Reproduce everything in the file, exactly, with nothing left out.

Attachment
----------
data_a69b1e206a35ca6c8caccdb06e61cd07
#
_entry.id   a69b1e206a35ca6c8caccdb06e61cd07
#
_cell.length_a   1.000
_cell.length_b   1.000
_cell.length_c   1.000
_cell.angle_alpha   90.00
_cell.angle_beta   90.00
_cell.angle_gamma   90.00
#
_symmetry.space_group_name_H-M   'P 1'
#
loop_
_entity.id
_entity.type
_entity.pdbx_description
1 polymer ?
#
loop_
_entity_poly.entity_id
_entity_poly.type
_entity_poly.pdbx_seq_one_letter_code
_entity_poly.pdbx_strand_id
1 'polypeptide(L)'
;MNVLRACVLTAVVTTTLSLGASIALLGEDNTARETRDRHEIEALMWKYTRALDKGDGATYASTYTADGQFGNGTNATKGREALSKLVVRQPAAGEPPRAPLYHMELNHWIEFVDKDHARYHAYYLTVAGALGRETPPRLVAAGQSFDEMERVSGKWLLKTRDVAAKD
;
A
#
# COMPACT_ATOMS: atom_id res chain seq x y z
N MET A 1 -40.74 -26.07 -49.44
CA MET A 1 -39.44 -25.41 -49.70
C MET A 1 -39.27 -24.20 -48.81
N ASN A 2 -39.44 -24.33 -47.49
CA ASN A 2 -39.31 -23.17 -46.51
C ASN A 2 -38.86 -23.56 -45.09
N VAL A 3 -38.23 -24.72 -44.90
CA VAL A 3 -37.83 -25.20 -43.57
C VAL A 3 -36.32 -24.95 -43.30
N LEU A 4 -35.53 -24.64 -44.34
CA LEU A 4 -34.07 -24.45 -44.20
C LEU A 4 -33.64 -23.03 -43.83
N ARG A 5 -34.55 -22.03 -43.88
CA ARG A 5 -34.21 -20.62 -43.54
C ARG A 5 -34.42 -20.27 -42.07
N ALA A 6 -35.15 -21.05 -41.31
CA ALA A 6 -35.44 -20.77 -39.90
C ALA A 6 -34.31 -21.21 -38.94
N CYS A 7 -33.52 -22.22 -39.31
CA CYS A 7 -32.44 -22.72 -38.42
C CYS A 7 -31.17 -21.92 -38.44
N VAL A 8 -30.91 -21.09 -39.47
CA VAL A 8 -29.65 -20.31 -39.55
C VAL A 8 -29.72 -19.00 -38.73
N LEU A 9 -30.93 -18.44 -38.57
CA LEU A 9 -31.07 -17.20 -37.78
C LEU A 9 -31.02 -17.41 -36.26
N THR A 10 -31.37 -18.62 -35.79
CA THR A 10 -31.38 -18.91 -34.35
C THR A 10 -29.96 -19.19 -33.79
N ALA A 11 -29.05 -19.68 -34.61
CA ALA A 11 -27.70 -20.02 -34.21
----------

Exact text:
data_a69b1e206a35ca6c8caccdb06e61cd07
#
_entry.id   a69b1e206a35ca6c8caccdb06e61cd07
#
_cell.length_a   1.000
_cell.length_b   1.000
_cell.length_c   1.000
_cell.angle_alpha   90.00
_cell.angle_beta   90.00
_cell.angle_gamma   90.00
#
_symmetry.space_group_name_H-M   'P 1'
#
loop_
_entity.id
_entity.type
_entity.pdbx_description
1 polymer ?
#
loop_
_entity_poly.entity_id
_entity_poly.type
_entity_poly.pdbx_seq_one_letter_code
_entity_poly.pdbx_strand_id
1 'polypeptide(L)'
;MNVLRACVLTAVVTTTLSLGASIALLGEDNTARETRDRHEIEALMWKYTRALDKGDGATYASTYTADGQFGNGTNATKGREALSKLVVRQPAAGEPPRAPLYHMELNHWIEFVDKDHARYHAYYLTVAGALGRETPPRLVAAGQSFDEMERVSGKWLLKTRDVAAKD
;
A
#
# COMPACT_ATOMS: atom_id res chain seq x y z
N MET A 1 -40.74 -26.07 -49.44
CA MET A 1 -39.44 -25.41 -49.70
C MET A 1 -39.27 -24.20 -48.81
N ASN A 2 -39.44 -24.33 -47.49
CA ASN A 2 -39.31 -23.17 -46.51
C ASN A 2 -38.86 -23.56 -45.09
N VAL A 3 -38.23 -24.72 -44.90
CA VAL A 3 -37.83 -25.20 -43.57
C VAL A 3 -36.32 -24.95 -43.30
N LEU A 4 -35.53 -24.64 -44.34
CA LEU A 4 -34.07 -24.45 -44.20
C LEU A 4 -33.64 -23.03 -43.83
N ARG A 5 -34.55 -22.03 -43.88
CA ARG A 5 -34.21 -20.62 -43.54
C ARG A 5 -34.42 -20.27 -42.07
N ALA A 6 -35.15 -21.05 -41.31
CA ALA A 6 -35.44 -20.77 -39.90
C ALA A 6 -34.31 -21.21 -38.94
N CYS A 7 -33.52 -22.22 -39.31
CA CYS A 7 -32.44 -22.72 -38.42
C CYS A 7 -31.17 -21.92 -38.44
N VAL A 8 -30.91 -21.09 -39.47
CA VAL A 8 -29.65 -20.31 -39.55
C VAL A 8 -29.72 -19.00 -38.73
N LEU A 9 -30.93 -18.44 -38.57
CA LEU A 9 -31.07 -17.20 -37.78
C LEU A 9 -31.02 -17.41 -36.26
N THR A 10 -31.37 -18.62 -35.79
CA THR A 10 -31.38 -18.91 -34.35
C THR A 10 -29.96 -19.19 -33.79
N ALA A 11 -29.05 -19.68 -34.61
CA ALA A 11 -27.70 -20.02 -34.21